Throwing the Flag on the Phrase, “This is Just a Season”

Throwing the Flag on the Phrase, “This is Just a Season”

The calendar said it was the first day of summer. But when I looked out the window, it was cloudy, raining, and the thermometer read 43 degrees. I guess mother nature did not get the memo. For many of us here in Colorado, this year, it has felt as though mother nature has missed the memo more than once. “I thought winter was over!? I thought this season was over!?” has come out of my mouth on several occasions. And until recently, I was unaware that the thoughts I was feeling about the outer weather were the same thoughts I was feeling about my internal weather.

This is Just a Season

There is a phrase I’ve heard often and I myself have used it. It’s the phrase, “this is just a season.” When I became aware of the similarities in my feelings towards the Colorado weather and my internal weather, I began to feel an unsettling in my spirit. “This is just a season,” has become an easy and convenient way to justify chaos and to minimize pain and heartache. It has become a programmed response to avoid pausing and accessing the heart. I’ve found this to be especially true in the areas of kids and hardships. So I’m throwing the flag. I’m challenging the phrase, “this is just a season.” 

Kids

I am grateful and honored to have three beautiful children call me mom. With that honor comes a lot of busy. A lot of needs. And yes, a lot of wants. Activities and appointments. Food and clothing. Cleaning and more cleaning. Add in an education and the day is full. In the month of May, I was barely holding on. But as I looked around, I realized I was not alone. I observed several moms with forced smiles and heard the infamous phrase, “oh this is just a season,” as family dinners becoming an eat-on-the-go meal were discussed and date nights with the husband were becoming a 30 second chat at the high five handoff.

Hardships

With the loss of my mom to cancer three years ago, I unknowingly placed a banner of “this is just a season” over my grief. And in placing that banner, I also placed a timeline. Although my head knowledge knew there is no timeline on grief, I wanted to know there would be an end to the pain…even if that meant I would go into survival mode and place a lid over my heart to contain my emotions. As a new wave of grief hit me surrounding my birthday and mother’s day this year, I was caught off guard. I thought this season was over. I felt in some way I had failed. And even more unexpected was receiving the news of another family member having an aggressive cancer diagnosis. The internal rage of, “I thought the season was over!” has taken a whole new meaning.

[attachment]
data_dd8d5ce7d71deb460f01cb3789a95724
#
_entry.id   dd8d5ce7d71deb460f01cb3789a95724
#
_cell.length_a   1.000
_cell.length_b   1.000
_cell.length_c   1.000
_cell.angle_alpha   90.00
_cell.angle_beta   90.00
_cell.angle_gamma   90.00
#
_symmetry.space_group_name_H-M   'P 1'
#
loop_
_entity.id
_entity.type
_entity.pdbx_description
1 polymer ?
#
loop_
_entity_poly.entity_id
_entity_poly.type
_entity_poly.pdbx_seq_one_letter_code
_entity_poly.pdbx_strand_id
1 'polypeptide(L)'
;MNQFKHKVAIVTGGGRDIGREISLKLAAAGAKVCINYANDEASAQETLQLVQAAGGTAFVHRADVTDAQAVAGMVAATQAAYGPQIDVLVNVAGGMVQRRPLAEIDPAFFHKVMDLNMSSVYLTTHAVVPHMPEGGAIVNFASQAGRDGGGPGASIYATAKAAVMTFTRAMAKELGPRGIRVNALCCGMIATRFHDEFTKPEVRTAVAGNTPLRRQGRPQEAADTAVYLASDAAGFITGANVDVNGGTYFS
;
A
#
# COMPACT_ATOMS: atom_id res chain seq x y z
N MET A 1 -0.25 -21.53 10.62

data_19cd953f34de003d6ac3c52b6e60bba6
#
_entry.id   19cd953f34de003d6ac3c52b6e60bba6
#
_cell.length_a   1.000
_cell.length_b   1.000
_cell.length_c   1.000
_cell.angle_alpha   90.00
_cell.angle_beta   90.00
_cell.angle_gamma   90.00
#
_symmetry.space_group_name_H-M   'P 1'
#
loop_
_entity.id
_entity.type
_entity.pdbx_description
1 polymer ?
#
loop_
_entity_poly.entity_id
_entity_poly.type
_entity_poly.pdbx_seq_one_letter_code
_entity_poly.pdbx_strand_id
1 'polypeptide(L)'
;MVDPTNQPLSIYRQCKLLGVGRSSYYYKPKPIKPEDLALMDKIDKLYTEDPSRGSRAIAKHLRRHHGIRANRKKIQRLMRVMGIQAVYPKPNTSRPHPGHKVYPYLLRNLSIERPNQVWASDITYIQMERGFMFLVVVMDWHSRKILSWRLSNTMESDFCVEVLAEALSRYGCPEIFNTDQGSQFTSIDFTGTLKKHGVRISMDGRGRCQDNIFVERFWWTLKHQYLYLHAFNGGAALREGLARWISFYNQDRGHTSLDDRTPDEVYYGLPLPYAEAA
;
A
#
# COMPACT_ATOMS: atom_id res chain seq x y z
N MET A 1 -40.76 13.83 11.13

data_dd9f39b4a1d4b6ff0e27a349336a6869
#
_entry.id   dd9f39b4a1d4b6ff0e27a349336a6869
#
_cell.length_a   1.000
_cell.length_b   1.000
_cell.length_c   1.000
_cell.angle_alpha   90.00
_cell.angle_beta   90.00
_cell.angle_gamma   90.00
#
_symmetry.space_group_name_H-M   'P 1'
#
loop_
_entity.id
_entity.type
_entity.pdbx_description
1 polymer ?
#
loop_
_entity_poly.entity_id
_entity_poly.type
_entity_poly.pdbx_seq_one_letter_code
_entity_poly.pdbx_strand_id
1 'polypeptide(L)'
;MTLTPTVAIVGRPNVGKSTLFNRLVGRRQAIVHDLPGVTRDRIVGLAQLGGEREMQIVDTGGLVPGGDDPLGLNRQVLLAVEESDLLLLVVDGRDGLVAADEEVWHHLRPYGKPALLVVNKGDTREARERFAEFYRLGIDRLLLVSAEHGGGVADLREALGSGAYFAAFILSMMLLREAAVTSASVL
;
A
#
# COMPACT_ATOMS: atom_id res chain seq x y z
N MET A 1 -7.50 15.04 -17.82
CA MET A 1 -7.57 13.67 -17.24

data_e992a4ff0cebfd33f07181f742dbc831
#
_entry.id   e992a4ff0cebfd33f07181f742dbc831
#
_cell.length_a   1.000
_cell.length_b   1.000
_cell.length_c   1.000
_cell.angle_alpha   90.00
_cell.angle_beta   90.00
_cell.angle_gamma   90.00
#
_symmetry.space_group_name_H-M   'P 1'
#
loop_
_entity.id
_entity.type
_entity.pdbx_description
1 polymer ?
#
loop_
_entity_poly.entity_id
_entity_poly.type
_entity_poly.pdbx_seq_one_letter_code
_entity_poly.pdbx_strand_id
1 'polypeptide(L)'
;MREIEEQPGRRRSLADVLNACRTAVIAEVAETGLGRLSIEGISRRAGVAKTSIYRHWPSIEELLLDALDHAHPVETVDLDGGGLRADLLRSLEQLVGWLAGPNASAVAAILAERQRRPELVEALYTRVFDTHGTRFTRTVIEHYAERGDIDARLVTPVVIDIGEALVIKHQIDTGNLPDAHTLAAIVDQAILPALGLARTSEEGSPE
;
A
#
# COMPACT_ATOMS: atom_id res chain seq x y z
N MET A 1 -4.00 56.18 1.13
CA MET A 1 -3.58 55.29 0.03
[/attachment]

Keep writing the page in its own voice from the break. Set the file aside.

“This Is Just a Season” Box

When I choose to place things, events, feelings, into the box titled “this is just a season,” I’m establishing a timeline. I’m creating an excuse. I’m justifying my choices.

  • The kitchen table empty at dinner time . . . it’s just a busy season.
  • No physical activity to care for my body . . . it’s just a busy season.
  • Weeks with no date nights or uninterrupted conversations with my husband . . . it’s just a busy season.
  • It’s been a year since I lost my mom . . . this hard season should be over.
  • I’ve been seeing my counselor for over a year now . . . I should be over this hard season.
  • My husband has been home from his deployment for awhile now . . . we should be over this hard season.

Becoming Curious

I want to become curious about a new lens through which to view things, events, and feelings. What if rather than resting on the excuse “this is just a season,” I became curious about the journey? I became curious about the space surrounding me and allowed myself to sit with my thoughts and feelings?

  1. Do I need to establish new boundaries and re-evaluate the priorities for myself and for my family?
  2. Could I practice saying “no” and take something off of my plate?
  3. Is there a way to rearrange my day, my week, my month, to provide opportunities for myself and my family to breathe, rest, and access each of our hearts?
  4. Could I practice extending grace to myself when emotions rise in my heart and grant myself permission to feel?

A Journey, Not a Season

This is Just a Season

A few days following the first official day of summer, the sun shown brightly over my dad’s large back yard. As I began to tend to a few weeds, my breath was caught as I noticed roses blooming at every turn. Roses that in both my dad’s and my memories never existed. As I continued working, I began to ponder if in the creation of the word “seasons” it was ever meant to have a timeline. If it was ever meant to be placed in a box. Because the journey of the weather over the past year has produced some glorious and majestic beauty. A beauty that would not have bloomed had Colorado not experienced fires, droughts, and an abundance of snow throughout its recent journey.

“This is just a season.” Let’s release this phrase. Let’s cut up the timelines, the excuses, the justification, and let’s embrace a journey. A journey where we move at the pace the Father has for us. A journey that takes us through valleys and peaks. And when we find ourselves in a valley that is eerily familiar, let’s allow it to be an opportunity to deepen our level of growth, of love, of healing, and further deepen the roots into the truth of who we are. Glorious. Beautiful. Chosen. God’s favorite masterpiece. 

Robin Pantusa

Robin lives in Colorado Springs, Colorado with her husband and three children. She taught kindergarten and first grade for ten years before making the choice to stay home and care for her children. She enjoys the beauty of the Rocky Mountains and the laughter of dance parties with her family. Robin finds life in honest and vulnerable conversations and in the partnership of writing with her Father.

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